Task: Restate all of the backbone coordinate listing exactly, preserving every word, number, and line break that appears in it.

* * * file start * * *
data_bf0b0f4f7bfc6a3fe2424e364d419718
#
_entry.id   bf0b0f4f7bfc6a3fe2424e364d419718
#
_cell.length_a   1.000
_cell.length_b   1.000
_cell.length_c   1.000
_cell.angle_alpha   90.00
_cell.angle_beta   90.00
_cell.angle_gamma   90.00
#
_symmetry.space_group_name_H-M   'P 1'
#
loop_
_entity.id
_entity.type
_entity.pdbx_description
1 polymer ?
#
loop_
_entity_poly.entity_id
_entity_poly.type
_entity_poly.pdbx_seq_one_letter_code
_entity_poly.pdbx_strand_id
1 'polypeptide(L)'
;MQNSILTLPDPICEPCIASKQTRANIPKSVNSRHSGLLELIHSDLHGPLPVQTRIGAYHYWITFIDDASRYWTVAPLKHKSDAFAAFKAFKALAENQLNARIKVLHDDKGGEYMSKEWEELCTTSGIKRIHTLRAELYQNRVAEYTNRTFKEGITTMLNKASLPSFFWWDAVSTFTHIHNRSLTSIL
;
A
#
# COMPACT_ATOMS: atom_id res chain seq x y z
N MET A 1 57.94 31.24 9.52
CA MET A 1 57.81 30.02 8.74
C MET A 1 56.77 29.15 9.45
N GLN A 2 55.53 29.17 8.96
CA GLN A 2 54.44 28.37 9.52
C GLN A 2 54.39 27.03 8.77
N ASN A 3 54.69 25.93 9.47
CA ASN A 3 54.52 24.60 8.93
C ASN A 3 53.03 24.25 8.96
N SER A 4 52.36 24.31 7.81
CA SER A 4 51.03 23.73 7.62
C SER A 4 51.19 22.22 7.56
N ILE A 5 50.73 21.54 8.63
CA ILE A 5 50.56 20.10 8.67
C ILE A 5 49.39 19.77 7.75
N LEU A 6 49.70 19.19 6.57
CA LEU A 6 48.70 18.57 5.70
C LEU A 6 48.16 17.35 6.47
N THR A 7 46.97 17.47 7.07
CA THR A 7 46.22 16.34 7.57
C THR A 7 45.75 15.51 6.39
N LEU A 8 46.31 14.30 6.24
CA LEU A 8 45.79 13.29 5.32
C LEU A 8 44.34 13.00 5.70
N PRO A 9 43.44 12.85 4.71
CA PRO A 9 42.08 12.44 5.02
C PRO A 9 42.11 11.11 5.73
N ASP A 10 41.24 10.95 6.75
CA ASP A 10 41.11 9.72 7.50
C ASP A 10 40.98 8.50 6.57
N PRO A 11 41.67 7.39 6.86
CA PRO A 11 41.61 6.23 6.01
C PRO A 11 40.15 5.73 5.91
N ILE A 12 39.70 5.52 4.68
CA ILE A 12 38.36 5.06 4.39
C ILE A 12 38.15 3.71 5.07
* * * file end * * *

data_bf0b0f4f7bfc6a3fe2424e364d419718
#
_entry.id   bf0b0f4f7bfc6a3fe2424e364d419718
#
_cell.length_a   1.000
_cell.length_b   1.000
_cell.length_c   1.000
_cell.angle_alpha   90.00
_cell.angle_beta   90.00
_cell.angle_gamma   90.00
#
_symmetry.space_group_name_H-M   'P 1'
#
loop_
_entity.id
_entity.type
_entity.pdbx_description
1 polymer ?
#
loop_
_entity_poly.entity_id
_entity_poly.type
_entity_poly.pdbx_seq_one_letter_code
_entity_poly.pdbx_strand_id
1 'polypeptide(L)'
;MQNSILTLPDPICEPCIASKQTRANIPKSVNSRHSGLLELIHSDLHGPLPVQTRIGAYHYWITFIDDASRYWTVAPLKHKSDAFAAFKAFKALAENQLNARIKVLHDDKGGEYMSKEWEELCTTSGIKRIHTLRAELYQNRVAEYTNRTFKEGITTMLNKASLPSFFWWDAVSTFTHIHNRSLTSIL
;
A
#
# COMPACT_ATOMS: atom_id res chain seq x y z
N MET A 1 57.94 31.24 9.52
CA MET A 1 57.81 30.02 8.74
C MET A 1 56.77 29.15 9.45
N GLN A 2 55.53 29.17 8.96
CA GLN A 2 54.44 28.37 9.52
C GLN A 2 54.39 27.03 8.77
N ASN A 3 54.69 25.93 9.47
CA ASN A 3 54.52 24.60 8.93
C ASN A 3 53.03 24.25 8.96
N SER A 4 52.36 24.31 7.81
CA SER A 4 51.03 23.73 7.62
C SER A 4 51.19 22.22 7.56
N ILE A 5 50.73 21.54 8.63
CA ILE A 5 50.56 20.10 8.67
C ILE A 5 49.39 19.77 7.75
N LEU A 6 49.70 19.19 6.57
CA LEU A 6 48.70 18.57 5.70
C LEU A 6 48.16 17.35 6.47
N THR A 7 46.97 17.47 7.07
CA THR A 7 46.22 16.34 7.57
C THR A 7 45.75 15.51 6.39
N LEU A 8 46.31 14.30 6.24
CA LEU A 8 45.79 13.29 5.32
C LEU A 8 44.34 13.00 5.70
N PRO A 9 43.44 12.85 4.71
CA PRO A 9 42.08 12.44 5.02
C PRO A 9 42.11 11.11 5.73
N ASP A 10 41.24 10.95 6.75
CA ASP A 10 41.11 9.72 7.50
C ASP A 10 40.98 8.50 6.57
N PRO A 11 41.67 7.39 6.86
CA PRO A 11 41.61 6.23 6.01
C PRO A 11 40.15 5.73 5.91
N ILE A 12 39.70 5.52 4.68
CA ILE A 12 38.36 5.06 4.39
C ILE A 12 38.15 3.71 5.07